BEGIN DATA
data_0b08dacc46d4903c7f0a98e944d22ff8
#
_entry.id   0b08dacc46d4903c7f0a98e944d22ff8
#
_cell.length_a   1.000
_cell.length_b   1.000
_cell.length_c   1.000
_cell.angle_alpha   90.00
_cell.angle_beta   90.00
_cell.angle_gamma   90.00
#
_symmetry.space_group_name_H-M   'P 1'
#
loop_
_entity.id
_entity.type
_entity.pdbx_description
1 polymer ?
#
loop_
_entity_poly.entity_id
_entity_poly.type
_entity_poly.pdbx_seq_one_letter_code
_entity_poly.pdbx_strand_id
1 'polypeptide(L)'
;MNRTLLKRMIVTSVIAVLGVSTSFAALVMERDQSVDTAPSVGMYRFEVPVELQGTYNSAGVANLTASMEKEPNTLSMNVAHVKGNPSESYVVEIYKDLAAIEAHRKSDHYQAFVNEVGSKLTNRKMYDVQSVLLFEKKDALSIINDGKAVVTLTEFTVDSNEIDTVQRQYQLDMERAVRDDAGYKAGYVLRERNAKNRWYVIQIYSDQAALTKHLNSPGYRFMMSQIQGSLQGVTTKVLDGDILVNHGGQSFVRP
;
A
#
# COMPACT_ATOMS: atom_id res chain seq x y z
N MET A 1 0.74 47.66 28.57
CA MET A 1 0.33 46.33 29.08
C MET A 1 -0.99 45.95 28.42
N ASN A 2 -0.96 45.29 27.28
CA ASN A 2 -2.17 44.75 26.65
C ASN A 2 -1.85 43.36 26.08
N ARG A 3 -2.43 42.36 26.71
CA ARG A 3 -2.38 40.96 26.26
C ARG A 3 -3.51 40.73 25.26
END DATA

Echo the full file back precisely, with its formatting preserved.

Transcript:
data_0b08dacc46d4903c7f0a98e944d22ff8
#
_entry.id   0b08dacc46d4903c7f0a98e944d22ff8
#
_cell.length_a   1.000
_cell.length_b   1.000
_cell.length_c   1.000
_cell.angle_alpha   90.00
_cell.angle_beta   90.00
_cell.angle_gamma   90.00
#
_symmetry.space_group_name_H-M   'P 1'
#
loop_
_entity.id
_entity.type
_entity.pdbx_description
1 polymer ?
#
loop_
_entity_poly.entity_id
_entity_poly.type
_entity_poly.pdbx_seq_one_letter_code
_entity_poly.pdbx_strand_id
1 'polypeptide(L)'
;MNRTLLKRMIVTSVIAVLGVSTSFAALVMERDQSVDTAPSVGMYRFEVPVELQGTYNSAGVANLTASMEKEPNTLSMNVAHVKGNPSESYVVEIYKDLAAIEAHRKSDHYQAFVNEVGSKLTNRKMYDVQSVLLFEKKDALSIINDGKAVVTLTEFTVDSNEIDTVQRQYQLDMERAVRDDAGYKAGYVLRERNAKNRWYVIQIYSDQAALTKHLNSPGYRFMMSQIQGSLQGVTTKVLDGDILVNHGGQSFVRP
;
A
#
# COMPACT_ATOMS: atom_id res chain seq x y z
N MET A 1 0.74 47.66 28.57
CA MET A 1 0.33 46.33 29.08
C MET A 1 -0.99 45.95 28.42
N ASN A 2 -0.96 45.29 27.28
CA ASN A 2 -2.17 44.75 26.65
C ASN A 2 -1.85 43.36 26.08
N ARG A 3 -2.43 42.36 26.71
CA ARG A 3 -2.38 40.96 26.26
C ARG A 3 -3.51 40.73 25.26